According to the McRaven website the first section of McRaven was built in 1797 by Andrew Glass.
The original portion of McRaven was a two-story brick structure, consisting of a kitchen downstairs and one bedroom upstairs. The bedroom was painted with buttermilk paint with horsehair mixed in and tinted with blueberries.
The second owner of the house was sheriff Stephen Howard. In 1836 Mr. Howard enclosed a patio to create a stairway and added a bedroom, dining room and 2 story covered veranda.
This section of the house was built in the Empire period and reflects the simple but decorative details of that time.
John H. Bobb bought the house in 1840. and added a parlor, master bedroom, men’s changing area and the flying wing staircase. The Bobbs lived in the house during the 47 day-long Siege of Vicksburg.
The house was hit by artillery several times as evident through found cannon balls and bullet holes in the plaster . The damage was patched but evidence still remains of their impact.
McRaven was used as a hospital and field camp during the war.
On May 18, 1864, Bobb confronted Union soldiers that were damaging his gardens. Throwing a brick at one of the offenders, he injured a soldier. The rest of the soldiers vowed they would come back and burn his house down.
Concerned they would fulfill their threat, Bobb went to the commanding officer and explained the situation. The officer shrugged it off and sent Mr. Bobb back to McRaven.
A group of Union soldiers either (depending upon which side you favored) arrested or ambushed Mr. Bobb .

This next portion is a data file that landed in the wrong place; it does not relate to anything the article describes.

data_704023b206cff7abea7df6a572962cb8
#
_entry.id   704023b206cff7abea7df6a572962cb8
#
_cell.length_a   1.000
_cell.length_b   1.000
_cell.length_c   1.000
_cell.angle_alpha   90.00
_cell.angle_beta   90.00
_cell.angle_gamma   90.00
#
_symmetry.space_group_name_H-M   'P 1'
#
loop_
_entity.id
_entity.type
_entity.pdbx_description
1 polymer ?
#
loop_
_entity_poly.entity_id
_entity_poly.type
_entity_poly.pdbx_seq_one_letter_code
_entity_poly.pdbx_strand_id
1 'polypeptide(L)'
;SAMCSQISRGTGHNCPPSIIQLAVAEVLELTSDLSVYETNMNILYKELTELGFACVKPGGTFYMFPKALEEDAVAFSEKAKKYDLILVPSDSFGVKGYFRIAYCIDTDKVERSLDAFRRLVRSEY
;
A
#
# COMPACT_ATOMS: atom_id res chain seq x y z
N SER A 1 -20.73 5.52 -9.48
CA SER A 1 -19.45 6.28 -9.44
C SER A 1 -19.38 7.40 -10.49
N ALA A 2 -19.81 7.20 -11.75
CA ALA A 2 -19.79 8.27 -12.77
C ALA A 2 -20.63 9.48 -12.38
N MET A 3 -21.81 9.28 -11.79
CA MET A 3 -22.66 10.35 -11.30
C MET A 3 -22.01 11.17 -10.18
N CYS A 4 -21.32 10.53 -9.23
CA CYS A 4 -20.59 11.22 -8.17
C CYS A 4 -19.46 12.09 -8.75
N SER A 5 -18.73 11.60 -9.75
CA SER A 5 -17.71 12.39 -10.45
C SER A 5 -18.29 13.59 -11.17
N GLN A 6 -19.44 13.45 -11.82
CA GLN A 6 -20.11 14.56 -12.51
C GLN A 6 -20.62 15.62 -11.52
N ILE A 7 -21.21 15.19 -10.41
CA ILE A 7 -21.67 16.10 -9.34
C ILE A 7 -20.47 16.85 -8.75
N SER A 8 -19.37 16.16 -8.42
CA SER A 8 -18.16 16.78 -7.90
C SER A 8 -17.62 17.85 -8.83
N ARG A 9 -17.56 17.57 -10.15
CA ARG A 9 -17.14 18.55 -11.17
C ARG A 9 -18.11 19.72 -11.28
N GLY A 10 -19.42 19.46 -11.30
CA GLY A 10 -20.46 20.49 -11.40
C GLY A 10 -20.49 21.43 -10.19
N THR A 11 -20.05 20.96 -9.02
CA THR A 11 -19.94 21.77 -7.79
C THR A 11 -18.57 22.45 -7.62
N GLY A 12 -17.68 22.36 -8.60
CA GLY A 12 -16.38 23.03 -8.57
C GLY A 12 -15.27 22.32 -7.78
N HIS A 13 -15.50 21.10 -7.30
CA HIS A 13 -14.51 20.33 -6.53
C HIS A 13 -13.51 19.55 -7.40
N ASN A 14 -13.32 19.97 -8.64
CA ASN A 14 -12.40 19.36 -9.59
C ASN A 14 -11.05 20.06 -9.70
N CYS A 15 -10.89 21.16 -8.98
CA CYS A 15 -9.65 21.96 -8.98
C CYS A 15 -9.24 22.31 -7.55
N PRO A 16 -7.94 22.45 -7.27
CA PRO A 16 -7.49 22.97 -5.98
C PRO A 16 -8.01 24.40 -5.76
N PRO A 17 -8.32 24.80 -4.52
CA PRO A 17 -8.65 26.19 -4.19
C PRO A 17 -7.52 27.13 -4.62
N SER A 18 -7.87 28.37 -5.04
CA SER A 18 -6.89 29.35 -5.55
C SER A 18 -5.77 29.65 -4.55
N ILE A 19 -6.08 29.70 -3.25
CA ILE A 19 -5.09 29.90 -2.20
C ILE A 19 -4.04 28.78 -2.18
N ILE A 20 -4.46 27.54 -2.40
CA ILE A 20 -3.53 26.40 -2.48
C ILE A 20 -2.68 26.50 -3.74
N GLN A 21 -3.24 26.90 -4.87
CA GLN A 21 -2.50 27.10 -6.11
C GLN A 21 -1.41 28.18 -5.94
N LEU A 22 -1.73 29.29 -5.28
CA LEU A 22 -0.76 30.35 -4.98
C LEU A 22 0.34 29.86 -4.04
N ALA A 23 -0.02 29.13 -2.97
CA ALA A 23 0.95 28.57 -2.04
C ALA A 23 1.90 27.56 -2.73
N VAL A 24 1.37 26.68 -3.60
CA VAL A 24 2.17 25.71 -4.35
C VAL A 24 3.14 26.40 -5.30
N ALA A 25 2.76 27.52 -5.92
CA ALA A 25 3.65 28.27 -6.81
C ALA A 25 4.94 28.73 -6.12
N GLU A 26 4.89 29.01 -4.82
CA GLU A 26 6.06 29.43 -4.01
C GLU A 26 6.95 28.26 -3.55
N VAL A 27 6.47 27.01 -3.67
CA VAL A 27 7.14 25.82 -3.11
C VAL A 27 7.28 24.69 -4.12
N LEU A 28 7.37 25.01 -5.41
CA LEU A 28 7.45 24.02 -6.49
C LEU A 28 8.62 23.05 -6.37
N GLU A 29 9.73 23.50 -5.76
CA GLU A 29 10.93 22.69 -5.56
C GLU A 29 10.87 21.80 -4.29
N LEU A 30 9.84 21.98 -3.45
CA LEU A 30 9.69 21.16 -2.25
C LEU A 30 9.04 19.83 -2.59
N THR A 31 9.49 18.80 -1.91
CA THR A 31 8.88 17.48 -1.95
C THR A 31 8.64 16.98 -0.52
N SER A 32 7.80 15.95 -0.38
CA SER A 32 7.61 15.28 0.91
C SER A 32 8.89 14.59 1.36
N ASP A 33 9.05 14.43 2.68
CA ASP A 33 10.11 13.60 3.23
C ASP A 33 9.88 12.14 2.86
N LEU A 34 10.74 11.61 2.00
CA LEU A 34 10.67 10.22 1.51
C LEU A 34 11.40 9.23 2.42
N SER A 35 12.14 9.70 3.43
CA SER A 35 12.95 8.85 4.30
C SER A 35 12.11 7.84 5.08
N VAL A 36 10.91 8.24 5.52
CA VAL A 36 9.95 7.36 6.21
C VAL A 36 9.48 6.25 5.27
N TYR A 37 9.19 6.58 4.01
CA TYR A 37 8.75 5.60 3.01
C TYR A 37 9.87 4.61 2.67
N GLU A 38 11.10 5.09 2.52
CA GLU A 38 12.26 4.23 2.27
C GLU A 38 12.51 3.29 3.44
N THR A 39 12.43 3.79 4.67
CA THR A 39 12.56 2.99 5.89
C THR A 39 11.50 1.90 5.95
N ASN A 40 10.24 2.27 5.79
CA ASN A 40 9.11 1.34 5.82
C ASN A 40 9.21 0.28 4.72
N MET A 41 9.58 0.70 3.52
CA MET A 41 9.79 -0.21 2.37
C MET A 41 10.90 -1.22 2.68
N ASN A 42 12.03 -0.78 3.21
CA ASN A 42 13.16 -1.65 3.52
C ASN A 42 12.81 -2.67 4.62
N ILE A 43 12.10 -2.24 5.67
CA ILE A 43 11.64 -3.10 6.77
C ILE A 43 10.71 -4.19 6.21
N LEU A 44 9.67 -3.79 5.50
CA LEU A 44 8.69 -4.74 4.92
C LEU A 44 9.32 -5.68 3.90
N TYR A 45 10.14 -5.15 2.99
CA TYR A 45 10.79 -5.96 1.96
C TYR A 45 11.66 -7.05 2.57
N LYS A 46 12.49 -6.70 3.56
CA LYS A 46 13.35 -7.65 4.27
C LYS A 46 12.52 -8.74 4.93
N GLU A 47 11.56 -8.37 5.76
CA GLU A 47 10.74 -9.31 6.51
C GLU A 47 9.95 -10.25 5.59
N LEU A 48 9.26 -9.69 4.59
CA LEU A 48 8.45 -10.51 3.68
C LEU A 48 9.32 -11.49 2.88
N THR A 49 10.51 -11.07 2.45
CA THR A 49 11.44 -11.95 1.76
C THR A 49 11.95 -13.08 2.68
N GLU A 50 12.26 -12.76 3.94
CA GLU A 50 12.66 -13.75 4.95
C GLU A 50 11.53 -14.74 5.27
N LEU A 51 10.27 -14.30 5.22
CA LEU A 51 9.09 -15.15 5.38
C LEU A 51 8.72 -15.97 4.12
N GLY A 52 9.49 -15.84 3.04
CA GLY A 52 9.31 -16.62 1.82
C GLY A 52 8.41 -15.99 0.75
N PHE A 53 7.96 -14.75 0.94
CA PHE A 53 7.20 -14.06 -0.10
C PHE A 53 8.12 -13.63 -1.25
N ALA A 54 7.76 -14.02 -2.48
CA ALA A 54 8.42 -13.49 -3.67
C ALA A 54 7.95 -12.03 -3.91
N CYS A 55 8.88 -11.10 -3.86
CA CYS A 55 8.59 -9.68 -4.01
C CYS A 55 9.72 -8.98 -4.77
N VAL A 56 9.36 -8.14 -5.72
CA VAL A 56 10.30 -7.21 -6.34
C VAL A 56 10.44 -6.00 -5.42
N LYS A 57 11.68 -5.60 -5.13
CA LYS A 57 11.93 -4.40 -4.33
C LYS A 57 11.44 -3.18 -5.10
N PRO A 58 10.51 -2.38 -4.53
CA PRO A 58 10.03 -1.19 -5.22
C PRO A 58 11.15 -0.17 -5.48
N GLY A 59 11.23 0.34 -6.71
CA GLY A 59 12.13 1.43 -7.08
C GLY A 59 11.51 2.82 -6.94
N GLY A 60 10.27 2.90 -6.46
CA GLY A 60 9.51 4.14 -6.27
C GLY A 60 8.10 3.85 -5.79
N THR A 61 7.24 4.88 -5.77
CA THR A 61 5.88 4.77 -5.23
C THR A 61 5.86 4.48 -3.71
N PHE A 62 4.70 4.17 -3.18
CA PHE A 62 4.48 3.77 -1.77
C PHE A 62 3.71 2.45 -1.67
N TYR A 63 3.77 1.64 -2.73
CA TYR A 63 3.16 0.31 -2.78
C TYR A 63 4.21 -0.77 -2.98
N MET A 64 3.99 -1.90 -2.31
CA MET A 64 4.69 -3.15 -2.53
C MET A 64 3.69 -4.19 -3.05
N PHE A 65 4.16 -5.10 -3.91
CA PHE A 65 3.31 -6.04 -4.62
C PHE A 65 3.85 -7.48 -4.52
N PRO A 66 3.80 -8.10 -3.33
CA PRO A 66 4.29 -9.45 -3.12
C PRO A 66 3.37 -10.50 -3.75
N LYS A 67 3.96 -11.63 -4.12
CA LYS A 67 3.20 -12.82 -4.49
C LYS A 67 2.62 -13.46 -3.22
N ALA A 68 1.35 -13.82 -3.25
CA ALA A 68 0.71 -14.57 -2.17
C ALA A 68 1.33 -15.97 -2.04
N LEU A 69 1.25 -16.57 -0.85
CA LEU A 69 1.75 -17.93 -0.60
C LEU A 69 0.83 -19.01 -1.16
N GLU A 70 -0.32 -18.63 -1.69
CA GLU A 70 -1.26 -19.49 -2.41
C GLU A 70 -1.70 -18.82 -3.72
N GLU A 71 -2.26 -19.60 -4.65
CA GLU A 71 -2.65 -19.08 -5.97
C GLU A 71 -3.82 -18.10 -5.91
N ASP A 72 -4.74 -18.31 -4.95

Regardless of the circumstances of his capture the final outcome was certain. Bobb was dead from gunshot wounds to the back and face.
He is buried at Cedar Hill Cemetery in Vicksburg.
John H. Bobb was a wealthy land owner, slave holder and brick manufacturer.
This section of the McRaven home is decorated in the Greek Revival style.
Bobb added the master bedroom (shown left), a parlor, men’s changing area and the flying wing staircase to McRaven.
The subsequent owner of McRaven was the William Murray. Murray raised a family at McRaven. After the deaths of Mr. and Mrs. Murray, their two surviving daughters continued to live in the house until 1960.
The house was not updated during this time period. There was no running water, indoor plumbing or electricity. The sisters were recluses and the house fell into disrepair.
Because of, or despite their “neglect” the sisters made the home, what National Geographic in July 1963 called, “The Time Capsule of the South”.
The last surviving sister Annie Murray sold the house to the Bradway family. The Bradways recognized McRaven as a unique historical treasure and undertook its preservation. They were the first to open it as a tour home.
In 1984 Leyland French purchases the house and accurately restores the furnishing to the proper time periods appropriate to the different sections of the house.
The house tours continued during his ownership until 2008, when it was closed to the public.
The year 2015 brought new ownership to the house-Steven and Kendra Reed and it is again open for tours.